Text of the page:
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Determinants of Short-term Lender Location and Interest Rates

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  • Taylor J. Canann

    (Department of Economics, Brigham Young University)

  • Richard W. Evans

    (Department of Economics, Brigham Young University)

Abstract

This study tests the degree to which payday and title lenders differentiate their store location and interest rates based on the socioeconomic characteristics of the areas in which they operate. We use store-level lender data, geographically matched IRS income data, and Census Bureau demographic data to answer these questions. In the case of lender location, we find that payday and title lenders tend to locate in areas with lower median age, a larger population of not married households, more restaurants, and more pawn shops. We also find a nonlinear relationship between lender location and individual incomes in the surrounding area. Regarding lender interest rates, we find that competition among lenders reduces average interest rates and that riskiness of borrowers, as measured by defaults, increases average interest rates. We also find that payday and title lenders have higher interest rates in areas with lower educational attainment, smaller proportions of Black residents, and fewer married households. This evidence seems to contradict the argument that payday and title lenders prey on minorities.

Suggested Citation

  • Taylor J. Canann & Richard W. Evans, 2013. "Determinants of Short-term Lender Location and Interest Rates," BYU Macroeconomics and Computational Laboratory Working Paper Series 2013-06, Brigham Young University, Department of Economics, BYU Macroeconomics and Computational Laboratory.
  • Handle: RePEc:byu:byumcl:201306
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    References listed on IDEAS

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    1. Cameron,A. Colin & Trivedi,Pravin K., 2013. "Regression Analysis of Count Data," Cambridge Books, Cambridge University Press, number 9781107667273, March.
    2. Brian T. Melzer, 2011. "The Real Costs of Credit Access: Evidence from the Payday Lending Market," The Quarterly Journal of Economics, Oxford University Press, vol. 126(1), pages 517-555.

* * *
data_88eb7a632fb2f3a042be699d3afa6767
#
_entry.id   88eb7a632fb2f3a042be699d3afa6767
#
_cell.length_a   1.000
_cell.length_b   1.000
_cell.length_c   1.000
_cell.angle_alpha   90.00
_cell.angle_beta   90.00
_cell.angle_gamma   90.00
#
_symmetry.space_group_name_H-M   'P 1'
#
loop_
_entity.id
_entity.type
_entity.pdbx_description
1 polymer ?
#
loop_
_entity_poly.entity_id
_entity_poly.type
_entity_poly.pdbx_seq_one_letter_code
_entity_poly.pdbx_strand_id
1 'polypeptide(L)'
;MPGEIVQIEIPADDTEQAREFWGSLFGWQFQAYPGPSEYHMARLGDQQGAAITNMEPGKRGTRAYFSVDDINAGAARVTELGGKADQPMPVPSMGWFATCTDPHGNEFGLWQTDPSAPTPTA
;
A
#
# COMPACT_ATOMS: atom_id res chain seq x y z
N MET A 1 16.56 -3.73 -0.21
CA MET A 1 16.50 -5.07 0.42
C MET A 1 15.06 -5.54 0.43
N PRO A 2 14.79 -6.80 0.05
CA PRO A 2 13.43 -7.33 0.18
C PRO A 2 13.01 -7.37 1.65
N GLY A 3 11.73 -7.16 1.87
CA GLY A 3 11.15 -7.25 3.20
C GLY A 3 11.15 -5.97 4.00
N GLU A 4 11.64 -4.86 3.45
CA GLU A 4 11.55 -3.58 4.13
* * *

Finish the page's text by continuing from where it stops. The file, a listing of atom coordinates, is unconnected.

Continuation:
3. Sumit Agarwal & Paige Marta Skiba & Jeremy Tobacman, 2009. "Payday Loans and Credit Cards: New Liquidity and Credit Scoring Puzzles?," American Economic Review, American Economic Association, vol. 99(2), pages 412-417, May.
    4. Burkey, Mark L. & Simkins, Scott P., 2004. "Factors Affecting the Location of Payday Lending and Traditional Banking Services in North Carolina," The Review of Regional Studies, Southern Regional Science Association, vol. 34(2), pages 191-205.
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    7. H. Damar, 2009. "Why Do Payday Lenders Enter Local Markets? Evidence from Oregon," Review of Industrial Organization, Springer;The Industrial Organization Society, vol. 34(2), pages 173-191, March.
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    More about this item

    Keywords

    Consumer lending; interest rates; payday lending; lender location;

    JEL classification:

    • C35 - Mathematical and Quantitative Methods - - Multiple or Simultaneous Equation Models; Multiple Variables - - - Discrete Regression and Qualitative Choice Models; Discrete Regressors; Proportions
    • D22 - Microeconomics - - Production and Organizations - - - Firm Behavior: Empirical Analysis
    • E43 - Macroeconomics and Monetary Economics - - Money and Interest Rates - - - Interest Rates: Determination, Term Structure, and Effects
    • G23 - Financial Economics - - Financial Institutions and Services - - - Non-bank Financial Institutions; Financial Instruments; Institutional Investors

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